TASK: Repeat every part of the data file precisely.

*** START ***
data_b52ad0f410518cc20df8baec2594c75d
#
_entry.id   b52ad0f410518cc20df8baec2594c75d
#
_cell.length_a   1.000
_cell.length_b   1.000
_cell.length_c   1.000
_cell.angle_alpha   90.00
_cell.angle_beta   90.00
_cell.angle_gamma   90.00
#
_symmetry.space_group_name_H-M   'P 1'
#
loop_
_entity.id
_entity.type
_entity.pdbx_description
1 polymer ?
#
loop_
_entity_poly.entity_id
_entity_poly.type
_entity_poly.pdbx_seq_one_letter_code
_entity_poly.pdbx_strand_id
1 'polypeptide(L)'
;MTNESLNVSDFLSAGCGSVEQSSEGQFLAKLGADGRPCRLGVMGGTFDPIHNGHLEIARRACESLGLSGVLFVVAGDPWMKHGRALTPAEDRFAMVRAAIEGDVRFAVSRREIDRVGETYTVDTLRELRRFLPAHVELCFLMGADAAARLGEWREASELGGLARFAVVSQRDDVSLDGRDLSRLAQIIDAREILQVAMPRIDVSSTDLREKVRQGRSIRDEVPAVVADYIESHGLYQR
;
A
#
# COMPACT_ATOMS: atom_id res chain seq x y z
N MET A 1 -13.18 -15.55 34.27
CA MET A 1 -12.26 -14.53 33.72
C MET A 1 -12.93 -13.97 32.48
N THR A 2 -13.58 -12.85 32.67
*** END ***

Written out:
data_b52ad0f410518cc20df8baec2594c75d
#
_entry.id   b52ad0f410518cc20df8baec2594c75d
#
_cell.length_a   1.000
_cell.length_b   1.000
_cell.length_c   1.000
_cell.angle_alpha   90.00
_cell.angle_beta   90.00
_cell.angle_gamma   90.00
#
_symmetry.space_group_name_H-M   'P 1'
#
loop_
_entity.id
_entity.type
_entity.pdbx_description
1 polymer ?
#
loop_
_entity_poly.entity_id
_entity_poly.type
_entity_poly.pdbx_seq_one_letter_code
_entity_poly.pdbx_strand_id
1 'polypeptide(L)'
;MTNESLNVSDFLSAGCGSVEQSSEGQFLAKLGADGRPCRLGVMGGTFDPIHNGHLEIARRACESLGLSGVLFVVAGDPWMKHGRALTPAEDRFAMVRAAIEGDVRFAVSRREIDRVGETYTVDTLRELRRFLPAHVELCFLMGADAAARLGEWREASELGGLARFAVVSQRDDVSLDGRDLSRLAQIIDAREILQVAMPRIDVSSTDLREKVRQGRSIRDEVPAVVADYIESHGLYQR
;
A
#
# COMPACT_ATOMS: atom_id res chain seq x y z
N MET A 1 -13.18 -15.55 34.27
CA MET A 1 -12.26 -14.53 33.72
C MET A 1 -12.93 -13.97 32.48
N THR A 2 -13.58 -12.85 32.67